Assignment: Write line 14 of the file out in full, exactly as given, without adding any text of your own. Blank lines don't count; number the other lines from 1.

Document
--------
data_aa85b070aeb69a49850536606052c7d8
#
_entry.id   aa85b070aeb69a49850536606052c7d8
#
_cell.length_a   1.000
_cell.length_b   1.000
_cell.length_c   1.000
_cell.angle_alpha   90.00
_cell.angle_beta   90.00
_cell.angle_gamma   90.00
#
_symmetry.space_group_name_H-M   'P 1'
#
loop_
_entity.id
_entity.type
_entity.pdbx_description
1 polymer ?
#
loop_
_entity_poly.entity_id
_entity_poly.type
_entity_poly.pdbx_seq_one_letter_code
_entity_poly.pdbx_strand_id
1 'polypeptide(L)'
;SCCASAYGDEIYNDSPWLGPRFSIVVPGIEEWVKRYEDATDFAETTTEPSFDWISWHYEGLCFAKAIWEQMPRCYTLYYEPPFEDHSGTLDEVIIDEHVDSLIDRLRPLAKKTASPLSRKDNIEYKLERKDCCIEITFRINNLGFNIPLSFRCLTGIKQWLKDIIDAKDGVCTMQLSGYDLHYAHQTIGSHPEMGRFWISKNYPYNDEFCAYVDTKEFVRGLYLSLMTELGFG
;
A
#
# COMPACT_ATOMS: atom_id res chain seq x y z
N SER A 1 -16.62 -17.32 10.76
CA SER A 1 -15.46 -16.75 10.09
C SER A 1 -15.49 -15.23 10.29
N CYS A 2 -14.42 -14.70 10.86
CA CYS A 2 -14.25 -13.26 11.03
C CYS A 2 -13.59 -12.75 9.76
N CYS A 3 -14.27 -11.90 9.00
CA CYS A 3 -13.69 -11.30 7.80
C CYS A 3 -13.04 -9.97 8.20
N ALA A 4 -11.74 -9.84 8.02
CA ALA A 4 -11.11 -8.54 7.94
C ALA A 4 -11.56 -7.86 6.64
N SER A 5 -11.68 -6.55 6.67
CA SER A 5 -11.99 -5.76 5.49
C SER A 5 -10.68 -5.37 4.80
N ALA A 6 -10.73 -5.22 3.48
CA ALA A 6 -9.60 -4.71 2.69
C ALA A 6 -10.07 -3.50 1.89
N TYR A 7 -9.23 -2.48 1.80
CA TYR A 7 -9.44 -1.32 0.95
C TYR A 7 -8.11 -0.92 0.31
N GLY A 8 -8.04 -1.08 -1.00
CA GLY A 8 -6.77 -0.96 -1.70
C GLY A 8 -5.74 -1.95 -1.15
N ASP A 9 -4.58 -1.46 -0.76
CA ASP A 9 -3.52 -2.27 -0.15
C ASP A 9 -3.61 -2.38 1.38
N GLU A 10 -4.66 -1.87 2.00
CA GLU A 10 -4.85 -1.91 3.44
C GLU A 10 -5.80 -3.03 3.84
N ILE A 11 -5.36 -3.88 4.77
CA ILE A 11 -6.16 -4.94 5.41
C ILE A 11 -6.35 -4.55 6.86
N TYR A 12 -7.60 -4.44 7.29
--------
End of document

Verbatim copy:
loop_